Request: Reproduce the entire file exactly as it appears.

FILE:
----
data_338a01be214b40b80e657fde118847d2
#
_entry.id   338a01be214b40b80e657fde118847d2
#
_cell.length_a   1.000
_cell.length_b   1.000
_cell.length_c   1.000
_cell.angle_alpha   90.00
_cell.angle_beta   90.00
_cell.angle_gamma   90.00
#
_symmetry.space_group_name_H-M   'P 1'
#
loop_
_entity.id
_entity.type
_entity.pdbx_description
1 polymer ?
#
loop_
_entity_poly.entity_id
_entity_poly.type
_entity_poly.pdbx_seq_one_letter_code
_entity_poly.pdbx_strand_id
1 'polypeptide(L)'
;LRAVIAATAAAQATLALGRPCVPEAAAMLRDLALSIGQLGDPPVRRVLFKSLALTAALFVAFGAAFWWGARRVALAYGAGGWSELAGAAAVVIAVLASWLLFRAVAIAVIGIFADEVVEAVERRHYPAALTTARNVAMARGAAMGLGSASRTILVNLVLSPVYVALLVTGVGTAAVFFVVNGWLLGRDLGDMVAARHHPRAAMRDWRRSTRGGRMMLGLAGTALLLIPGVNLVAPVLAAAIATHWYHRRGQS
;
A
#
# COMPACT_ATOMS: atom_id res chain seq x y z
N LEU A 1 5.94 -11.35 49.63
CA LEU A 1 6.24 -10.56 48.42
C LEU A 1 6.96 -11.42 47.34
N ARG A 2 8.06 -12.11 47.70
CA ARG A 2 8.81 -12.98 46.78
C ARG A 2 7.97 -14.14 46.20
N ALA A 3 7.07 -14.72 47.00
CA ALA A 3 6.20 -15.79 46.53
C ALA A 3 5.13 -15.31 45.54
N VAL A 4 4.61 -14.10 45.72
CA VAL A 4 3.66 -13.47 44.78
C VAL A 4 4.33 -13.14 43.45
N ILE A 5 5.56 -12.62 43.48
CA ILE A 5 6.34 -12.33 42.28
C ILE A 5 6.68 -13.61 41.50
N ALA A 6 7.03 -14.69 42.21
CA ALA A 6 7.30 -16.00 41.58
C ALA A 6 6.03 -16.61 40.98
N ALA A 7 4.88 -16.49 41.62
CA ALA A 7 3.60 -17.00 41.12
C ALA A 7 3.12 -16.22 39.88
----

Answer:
data_338a01be214b40b80e657fde118847d2
#
_entry.id   338a01be214b40b80e657fde118847d2
#
_cell.length_a   1.000
_cell.length_b   1.000
_cell.length_c   1.000
_cell.angle_alpha   90.00
_cell.angle_beta   90.00
_cell.angle_gamma   90.00
#
_symmetry.space_group_name_H-M   'P 1'
#
loop_
_entity.id
_entity.type
_entity.pdbx_description
1 polymer ?
#
loop_
_entity_poly.entity_id
_entity_poly.type
_entity_poly.pdbx_seq_one_letter_code
_entity_poly.pdbx_strand_id
1 'polypeptide(L)'
;LRAVIAATAAAQATLALGRPCVPEAAAMLRDLALSIGQLGDPPVRRVLFKSLALTAALFVAFGAAFWWGARRVALAYGAGGWSELAGAAAVVIAVLASWLLFRAVAIAVIGIFADEVVEAVERRHYPAALTTARNVAMARGAAMGLGSASRTILVNLVLSPVYVALLVTGVGTAAVFFVVNGWLLGRDLGDMVAARHHPRAAMRDWRRSTRGGRMMLGLAGTALLLIPGVNLVAPVLAAAIATHWYHRRGQS
;
A
#
# COMPACT_ATOMS: atom_id res chain seq x y z
N LEU A 1 5.94 -11.35 49.63
CA LEU A 1 6.24 -10.56 48.42
C LEU A 1 6.96 -11.42 47.34
N ARG A 2 8.06 -12.11 47.70
CA ARG A 2 8.81 -12.98 46.78
C ARG A 2 7.97 -14.14 46.20
N ALA A 3 7.07 -14.72 47.00
CA ALA A 3 6.20 -15.79 46.53
C ALA A 3 5.13 -15.31 45.54
N VAL A 4 4.61 -14.10 45.72
CA VAL A 4 3.66 -13.47 44.78
C VAL A 4 4.33 -13.14 43.45
N ILE A 5 5.56 -12.62 43.48
CA ILE A 5 6.34 -12.33 42.28
C ILE A 5 6.68 -13.61 41.50
N ALA A 6 7.03 -14.69 42.21
CA ALA A 6 7.30 -16.00 41.58
C ALA A 6 6.03 -16.61 40.98
N ALA A 7 4.88 -16.49 41.62
CA ALA A 7 3.60 -17.00 41.12
C ALA A 7 3.12 -16.22 39.88